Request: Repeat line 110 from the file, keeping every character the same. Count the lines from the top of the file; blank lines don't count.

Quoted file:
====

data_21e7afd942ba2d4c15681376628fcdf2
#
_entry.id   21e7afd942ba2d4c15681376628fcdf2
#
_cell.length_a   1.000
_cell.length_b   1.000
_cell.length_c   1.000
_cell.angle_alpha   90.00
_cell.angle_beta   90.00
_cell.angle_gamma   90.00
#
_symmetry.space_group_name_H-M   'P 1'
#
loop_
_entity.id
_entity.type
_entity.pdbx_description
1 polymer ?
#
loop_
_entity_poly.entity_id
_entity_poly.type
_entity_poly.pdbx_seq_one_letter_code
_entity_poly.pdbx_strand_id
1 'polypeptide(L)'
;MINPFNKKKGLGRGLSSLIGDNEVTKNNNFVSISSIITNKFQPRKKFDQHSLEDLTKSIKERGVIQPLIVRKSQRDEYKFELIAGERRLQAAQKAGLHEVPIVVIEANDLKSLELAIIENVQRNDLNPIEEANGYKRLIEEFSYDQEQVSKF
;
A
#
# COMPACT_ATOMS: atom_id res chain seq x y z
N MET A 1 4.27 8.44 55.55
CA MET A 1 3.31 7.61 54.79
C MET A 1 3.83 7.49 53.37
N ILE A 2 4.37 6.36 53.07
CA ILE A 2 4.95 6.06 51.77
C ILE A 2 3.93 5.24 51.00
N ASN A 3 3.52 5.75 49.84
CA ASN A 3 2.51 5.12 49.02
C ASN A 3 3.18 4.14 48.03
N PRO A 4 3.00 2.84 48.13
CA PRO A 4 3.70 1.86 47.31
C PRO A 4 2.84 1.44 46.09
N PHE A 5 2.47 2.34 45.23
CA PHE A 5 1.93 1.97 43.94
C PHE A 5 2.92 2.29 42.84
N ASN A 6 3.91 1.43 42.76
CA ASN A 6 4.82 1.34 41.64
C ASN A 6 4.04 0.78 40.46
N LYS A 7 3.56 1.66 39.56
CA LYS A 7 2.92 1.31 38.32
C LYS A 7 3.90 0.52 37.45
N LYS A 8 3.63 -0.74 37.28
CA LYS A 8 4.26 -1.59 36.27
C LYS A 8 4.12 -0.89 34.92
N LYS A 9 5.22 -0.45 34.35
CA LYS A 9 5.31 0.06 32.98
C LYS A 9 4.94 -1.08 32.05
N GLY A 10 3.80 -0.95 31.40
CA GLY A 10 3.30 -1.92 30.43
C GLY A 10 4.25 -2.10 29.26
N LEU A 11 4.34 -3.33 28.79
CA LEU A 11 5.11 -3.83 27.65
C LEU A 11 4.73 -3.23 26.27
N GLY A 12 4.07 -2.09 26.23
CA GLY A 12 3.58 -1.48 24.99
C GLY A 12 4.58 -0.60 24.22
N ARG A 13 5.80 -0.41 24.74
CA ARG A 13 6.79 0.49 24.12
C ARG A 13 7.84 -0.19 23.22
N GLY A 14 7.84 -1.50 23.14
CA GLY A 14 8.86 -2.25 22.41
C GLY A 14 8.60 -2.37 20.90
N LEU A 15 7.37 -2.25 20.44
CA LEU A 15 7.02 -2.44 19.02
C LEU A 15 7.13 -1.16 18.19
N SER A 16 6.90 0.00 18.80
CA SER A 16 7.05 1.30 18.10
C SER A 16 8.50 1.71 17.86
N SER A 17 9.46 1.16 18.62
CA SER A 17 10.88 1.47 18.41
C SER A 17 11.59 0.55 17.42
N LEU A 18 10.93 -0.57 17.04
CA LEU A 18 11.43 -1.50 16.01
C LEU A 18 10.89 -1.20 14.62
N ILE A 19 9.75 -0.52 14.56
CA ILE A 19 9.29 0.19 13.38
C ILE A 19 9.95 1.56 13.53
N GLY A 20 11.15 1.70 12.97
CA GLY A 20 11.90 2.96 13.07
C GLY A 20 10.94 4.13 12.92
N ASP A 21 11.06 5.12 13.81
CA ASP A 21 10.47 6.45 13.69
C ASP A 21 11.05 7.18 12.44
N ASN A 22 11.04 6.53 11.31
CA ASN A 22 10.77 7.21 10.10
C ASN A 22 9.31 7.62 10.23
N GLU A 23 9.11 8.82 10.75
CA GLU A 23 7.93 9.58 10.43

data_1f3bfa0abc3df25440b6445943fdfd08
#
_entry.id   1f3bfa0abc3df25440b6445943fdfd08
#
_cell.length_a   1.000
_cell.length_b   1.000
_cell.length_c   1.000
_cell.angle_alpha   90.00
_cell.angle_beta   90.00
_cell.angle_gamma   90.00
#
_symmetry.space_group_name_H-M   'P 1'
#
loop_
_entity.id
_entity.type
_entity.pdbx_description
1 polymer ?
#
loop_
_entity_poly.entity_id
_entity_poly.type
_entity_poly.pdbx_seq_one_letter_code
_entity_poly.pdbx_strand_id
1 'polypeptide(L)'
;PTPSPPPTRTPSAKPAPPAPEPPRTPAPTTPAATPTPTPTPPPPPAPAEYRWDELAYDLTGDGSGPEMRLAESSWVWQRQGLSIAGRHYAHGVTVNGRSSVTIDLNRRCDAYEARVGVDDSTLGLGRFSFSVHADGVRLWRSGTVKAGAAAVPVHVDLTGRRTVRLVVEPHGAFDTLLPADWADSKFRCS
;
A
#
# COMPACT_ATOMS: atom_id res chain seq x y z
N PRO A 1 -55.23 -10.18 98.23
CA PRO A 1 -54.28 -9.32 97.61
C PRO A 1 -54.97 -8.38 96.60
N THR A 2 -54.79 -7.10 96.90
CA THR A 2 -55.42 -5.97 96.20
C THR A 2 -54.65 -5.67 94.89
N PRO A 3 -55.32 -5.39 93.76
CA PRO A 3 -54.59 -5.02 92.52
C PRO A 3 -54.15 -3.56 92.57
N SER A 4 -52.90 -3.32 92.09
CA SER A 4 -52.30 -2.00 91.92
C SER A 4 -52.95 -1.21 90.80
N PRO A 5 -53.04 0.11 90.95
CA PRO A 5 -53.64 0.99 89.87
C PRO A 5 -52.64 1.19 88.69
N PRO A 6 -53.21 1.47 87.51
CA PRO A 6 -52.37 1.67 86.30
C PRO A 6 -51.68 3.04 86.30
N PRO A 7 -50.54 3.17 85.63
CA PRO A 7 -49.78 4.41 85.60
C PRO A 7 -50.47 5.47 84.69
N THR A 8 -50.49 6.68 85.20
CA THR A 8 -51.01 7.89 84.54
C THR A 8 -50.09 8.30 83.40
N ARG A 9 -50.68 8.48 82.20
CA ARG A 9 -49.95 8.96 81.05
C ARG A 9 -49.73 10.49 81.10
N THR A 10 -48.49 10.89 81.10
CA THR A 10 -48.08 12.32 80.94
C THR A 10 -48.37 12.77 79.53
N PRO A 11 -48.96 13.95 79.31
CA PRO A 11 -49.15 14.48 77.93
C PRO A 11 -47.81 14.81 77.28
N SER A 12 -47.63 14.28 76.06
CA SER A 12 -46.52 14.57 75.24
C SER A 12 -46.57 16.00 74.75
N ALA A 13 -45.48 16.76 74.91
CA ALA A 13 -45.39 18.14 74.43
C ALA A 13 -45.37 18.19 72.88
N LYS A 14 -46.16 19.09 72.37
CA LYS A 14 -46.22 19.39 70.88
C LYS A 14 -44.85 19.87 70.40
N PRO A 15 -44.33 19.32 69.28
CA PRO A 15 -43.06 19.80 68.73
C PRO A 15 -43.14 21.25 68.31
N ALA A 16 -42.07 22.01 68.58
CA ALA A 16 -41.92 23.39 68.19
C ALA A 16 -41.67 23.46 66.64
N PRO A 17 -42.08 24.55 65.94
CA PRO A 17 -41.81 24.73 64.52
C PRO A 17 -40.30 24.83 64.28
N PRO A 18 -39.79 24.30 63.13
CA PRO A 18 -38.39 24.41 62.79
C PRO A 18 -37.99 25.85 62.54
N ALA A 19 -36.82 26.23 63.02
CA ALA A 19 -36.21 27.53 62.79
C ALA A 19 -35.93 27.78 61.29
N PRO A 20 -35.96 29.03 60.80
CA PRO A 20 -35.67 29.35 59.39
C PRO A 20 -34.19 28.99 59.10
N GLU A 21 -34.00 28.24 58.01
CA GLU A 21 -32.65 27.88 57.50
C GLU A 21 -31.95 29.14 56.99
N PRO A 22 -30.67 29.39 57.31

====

_symmetry.space_group_name_H-M   'P 1'